- Some students have a background, identity, interest, or talent that is so meaningful they believe their application would be incomplete without it. If this sounds like you, please share your story.
- The lessons we take from obstacles we encounter can be fundamental to later success. Recount a time when you faced a challenge, setback, or failure. How did it affect you, and what did you learn from the experience?
- Describe a topic, idea, or concept you find so engaging that it makes you lose all track of time. Why does it captivate you? What or who do you turn to when you want to learn more?
Most application essays follow this pattern of asking the student to consider something significant and tell their story about it. Yes, story. Note that the word is used specifically in the first example (all of these are options on the Common App, which I’ll discuss in the next section on Application Systems).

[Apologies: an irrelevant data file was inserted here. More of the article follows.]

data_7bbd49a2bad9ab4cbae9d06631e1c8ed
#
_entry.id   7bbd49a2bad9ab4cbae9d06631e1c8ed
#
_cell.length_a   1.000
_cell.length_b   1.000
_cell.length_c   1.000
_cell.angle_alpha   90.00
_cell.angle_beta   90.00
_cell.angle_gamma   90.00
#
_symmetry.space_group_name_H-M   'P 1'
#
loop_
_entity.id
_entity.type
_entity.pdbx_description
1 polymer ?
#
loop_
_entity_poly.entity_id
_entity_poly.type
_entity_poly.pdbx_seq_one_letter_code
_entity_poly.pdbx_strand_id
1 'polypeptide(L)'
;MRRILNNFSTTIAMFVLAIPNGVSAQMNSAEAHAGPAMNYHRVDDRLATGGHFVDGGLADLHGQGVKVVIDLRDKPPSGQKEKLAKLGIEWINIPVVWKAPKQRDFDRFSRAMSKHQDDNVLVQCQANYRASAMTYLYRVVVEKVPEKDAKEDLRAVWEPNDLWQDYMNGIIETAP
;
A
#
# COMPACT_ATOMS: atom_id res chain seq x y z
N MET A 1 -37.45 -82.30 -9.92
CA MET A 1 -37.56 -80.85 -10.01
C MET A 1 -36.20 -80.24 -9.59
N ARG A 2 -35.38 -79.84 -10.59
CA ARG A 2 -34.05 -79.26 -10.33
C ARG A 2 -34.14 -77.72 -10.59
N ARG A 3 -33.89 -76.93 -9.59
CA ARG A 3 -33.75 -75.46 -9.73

“Essay” is a misnomer because that brings to mind an introduction, supporting paragraphs, a conclusion that reiterates what was said in the intro, etc. This is NOT what colleges are looking for. The “essay” is really a narrative. It has more in common with creative writing than academic writing (though it needs to be based on true events!).
I suggest you have your son or daughter look up examples online before getting started. There are sites dedicated to posting good application essays and sometimes that can be really helpful.
Should your child use a disability or hardship as the topic of their personal statement? Lots of people do this. Many of my special ed clients have used their disabilities as the focus, for example.